In the case of Rallihan v. Motschmann, 179 Ky. 180, 200 S.W. 358, the same question arose in this way: Motschmann and his wife were each residents of Louisville, where they were married and where they lived for several [***5]  years after their marriage. They became estranged, however, and he left the state and finally instituted an action for divorce in the state of Rhode Island, in which proceeding the custody of their infant daughter was awarded to the mother. The mother thereafter died, and Motschmann having remarried, demanded the custody of the infant from its maternal grandparents, who lived in Louisville.  [*127]  The lower court awarded the custody to the father, although it involved taking the child outside of this state, and from that judgment the grandparents appealed, and among others the question was raised which is here made, and the court in response said:

"The argument that the awarding of the custody of the child to its father would be, in effect, a court of equity permitting a child to be taken out of its jurisdiction and that such should not be done, is without any foundation in any good reason. It is true, a court of equity has power to restrain the improper removal of a child from the state, even by a parent, but a case which would justify interference of that kind with the natural and legal rights of the parent would have to be a very extreme one indeed. 14 R. C. L. 273."

The [***6]  court in that case referred to the case of Adams v. Adams, 62 Ky. 167, 1 Duv. 167, where this court approved of giving the custody of an infant to its mother who resided in the state of Ohio, saying:

"The residence of the mother in Ohio presents no formidable objection to the order. For the welfare of the infant, the court might have changed the domicile; and certainly, therefore, it could certify a change long before made with its sanction and so continued pendente lite."

No consideration short of a statutory inhibition will interfere with the power of a chancellor to adjudge the custody of an infant to whomsoever it might appear the welfare and happiness of the infant demand, whether that person be a resident or non-resident of this state.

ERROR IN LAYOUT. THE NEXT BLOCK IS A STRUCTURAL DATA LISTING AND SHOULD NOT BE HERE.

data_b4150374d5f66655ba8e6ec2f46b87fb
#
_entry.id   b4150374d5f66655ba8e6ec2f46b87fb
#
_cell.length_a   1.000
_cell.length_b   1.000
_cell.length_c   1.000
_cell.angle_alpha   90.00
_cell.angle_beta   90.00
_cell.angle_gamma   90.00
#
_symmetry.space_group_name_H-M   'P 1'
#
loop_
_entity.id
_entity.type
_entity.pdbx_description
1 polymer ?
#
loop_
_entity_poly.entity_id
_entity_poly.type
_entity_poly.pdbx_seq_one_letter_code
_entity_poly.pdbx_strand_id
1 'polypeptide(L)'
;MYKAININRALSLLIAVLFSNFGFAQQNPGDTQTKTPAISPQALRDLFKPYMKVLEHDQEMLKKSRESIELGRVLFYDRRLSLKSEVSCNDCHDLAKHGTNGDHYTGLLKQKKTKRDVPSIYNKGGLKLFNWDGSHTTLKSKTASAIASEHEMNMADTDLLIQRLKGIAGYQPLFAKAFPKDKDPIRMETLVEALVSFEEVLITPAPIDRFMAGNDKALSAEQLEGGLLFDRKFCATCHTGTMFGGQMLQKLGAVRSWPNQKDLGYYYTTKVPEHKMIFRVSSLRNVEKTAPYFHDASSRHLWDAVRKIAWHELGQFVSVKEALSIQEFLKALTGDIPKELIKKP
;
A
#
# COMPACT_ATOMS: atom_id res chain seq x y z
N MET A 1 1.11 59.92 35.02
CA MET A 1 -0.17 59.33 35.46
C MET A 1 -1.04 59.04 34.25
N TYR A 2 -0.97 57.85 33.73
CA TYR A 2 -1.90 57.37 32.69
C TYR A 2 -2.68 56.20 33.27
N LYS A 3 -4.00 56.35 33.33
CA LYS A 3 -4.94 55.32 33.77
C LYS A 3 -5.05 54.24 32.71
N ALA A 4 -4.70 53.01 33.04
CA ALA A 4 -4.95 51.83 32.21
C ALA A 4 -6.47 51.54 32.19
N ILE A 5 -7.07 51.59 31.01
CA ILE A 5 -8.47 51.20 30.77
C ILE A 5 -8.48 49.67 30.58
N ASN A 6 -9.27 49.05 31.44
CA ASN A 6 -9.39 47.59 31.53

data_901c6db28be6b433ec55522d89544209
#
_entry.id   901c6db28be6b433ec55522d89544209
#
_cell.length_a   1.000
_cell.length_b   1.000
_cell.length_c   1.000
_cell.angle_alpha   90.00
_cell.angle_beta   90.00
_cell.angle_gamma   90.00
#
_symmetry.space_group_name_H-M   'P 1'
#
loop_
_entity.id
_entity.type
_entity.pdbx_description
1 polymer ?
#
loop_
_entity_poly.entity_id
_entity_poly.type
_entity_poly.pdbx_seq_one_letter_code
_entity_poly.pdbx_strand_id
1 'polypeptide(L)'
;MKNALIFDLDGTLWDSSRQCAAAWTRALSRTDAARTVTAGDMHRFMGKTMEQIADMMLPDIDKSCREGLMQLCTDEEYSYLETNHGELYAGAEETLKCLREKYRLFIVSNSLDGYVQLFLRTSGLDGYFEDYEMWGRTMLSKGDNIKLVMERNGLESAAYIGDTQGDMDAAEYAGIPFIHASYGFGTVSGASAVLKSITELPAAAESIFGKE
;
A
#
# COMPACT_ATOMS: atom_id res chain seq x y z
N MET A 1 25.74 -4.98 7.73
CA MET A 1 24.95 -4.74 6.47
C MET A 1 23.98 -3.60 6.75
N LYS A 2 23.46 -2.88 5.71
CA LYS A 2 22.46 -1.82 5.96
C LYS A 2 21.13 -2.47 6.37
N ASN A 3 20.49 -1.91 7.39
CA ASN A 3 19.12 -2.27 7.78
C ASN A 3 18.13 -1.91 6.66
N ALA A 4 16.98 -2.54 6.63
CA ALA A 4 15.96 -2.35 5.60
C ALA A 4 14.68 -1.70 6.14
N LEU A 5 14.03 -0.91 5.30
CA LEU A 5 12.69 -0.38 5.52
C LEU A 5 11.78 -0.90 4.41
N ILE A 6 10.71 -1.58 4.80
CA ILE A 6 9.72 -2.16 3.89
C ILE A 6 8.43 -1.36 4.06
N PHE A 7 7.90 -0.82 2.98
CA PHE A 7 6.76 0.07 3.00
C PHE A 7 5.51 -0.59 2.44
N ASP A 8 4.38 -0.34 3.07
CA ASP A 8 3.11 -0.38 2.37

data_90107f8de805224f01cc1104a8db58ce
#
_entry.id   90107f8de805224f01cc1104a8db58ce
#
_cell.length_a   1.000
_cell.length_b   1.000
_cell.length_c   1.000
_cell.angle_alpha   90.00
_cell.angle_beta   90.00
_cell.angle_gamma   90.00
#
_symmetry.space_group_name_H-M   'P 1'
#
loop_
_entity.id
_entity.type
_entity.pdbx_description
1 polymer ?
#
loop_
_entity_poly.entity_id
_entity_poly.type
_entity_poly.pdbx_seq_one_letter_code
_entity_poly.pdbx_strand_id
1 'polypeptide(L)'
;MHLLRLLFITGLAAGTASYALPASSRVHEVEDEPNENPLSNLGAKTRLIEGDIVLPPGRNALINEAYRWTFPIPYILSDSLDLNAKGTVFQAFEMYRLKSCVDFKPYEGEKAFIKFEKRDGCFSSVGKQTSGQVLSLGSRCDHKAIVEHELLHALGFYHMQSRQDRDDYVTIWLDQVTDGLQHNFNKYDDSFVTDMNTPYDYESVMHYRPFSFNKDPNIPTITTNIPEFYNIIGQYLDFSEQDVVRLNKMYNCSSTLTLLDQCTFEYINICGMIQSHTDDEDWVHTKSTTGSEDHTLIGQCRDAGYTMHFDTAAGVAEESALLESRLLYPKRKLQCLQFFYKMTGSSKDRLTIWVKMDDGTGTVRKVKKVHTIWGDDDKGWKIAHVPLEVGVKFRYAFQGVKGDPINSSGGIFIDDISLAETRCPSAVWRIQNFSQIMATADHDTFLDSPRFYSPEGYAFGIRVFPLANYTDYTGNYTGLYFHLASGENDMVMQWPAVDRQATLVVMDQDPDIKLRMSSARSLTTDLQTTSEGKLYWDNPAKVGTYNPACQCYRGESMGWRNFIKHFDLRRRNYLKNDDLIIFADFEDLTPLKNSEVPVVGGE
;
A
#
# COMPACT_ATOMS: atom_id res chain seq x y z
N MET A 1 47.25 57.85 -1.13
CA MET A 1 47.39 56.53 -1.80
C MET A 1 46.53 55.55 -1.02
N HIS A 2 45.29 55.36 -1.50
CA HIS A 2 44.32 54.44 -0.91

For the reasons given the motion to dismiss the appeal is overruled.

 [**381]  There yet remains for us to determine whether the judgment of the lower court as to the custody of the infant was proper.

That the appellee is a hopelessly bad woman and therefore an improper person to be entrusted with the delicate duty of rearing and training a little girl, is apparent from the whole evidence; without going into detail it is [***7]  sufficient to say that her illicit relations with at least one man since her separation from her husband is clearly shown, to say nothing of the fact that during that separation she has become the mother of an illegitimate infant, and although she told her mother that this was an infant which she had adopted, it is fairly well shown by the evidence that it was her own.

 [*128]  Not only does the evidence show the appellee to be an improper person for such custody, but it shows in addition that she has turned over the infant to her mother, who lives near Somerset, and that in her mother's home there is an idiot boy some eight or ten years older than this infant daughter in question, and that the child is being reared in constant companionship with this idiot, and that the idiot being totally irresponsible, exposes his person in the presence of the little girl. In addition to this it is shown that in the home of appellee's mother there is another daughter who is unmarried but has an illegitimate child, and that men visit that daughter in that home and that improper conduct is carried on by that daughter in the presence of the child.

As to appellant it is shown that he is a hard [***8]  working man who makes about $ 60 a month, and that while he is not wholly free from the frailties of mankind, he is devoted to his child and anxious to have it properly reared and educated, and is able to do so, considering his station in life. Not only so, but it appears that his mother lives at Somerset, and that she and her husband, the stepfather of appellant, are very much devoted to the child, and have a good home near a good school in that town.
With an eye single to the welfare of this infant, it can not be doubted that it is our duty to award the custody to the father, even though it involves the removal of the infant from the state of Kentucky, which apparently will not necessarily result.

The judgment is reversed, with directions to enter a judgment awarding the custody of the child to appellant, with such additional orders as will secure to the appellee the privilege of visiting the child at such times as may be deemed proper.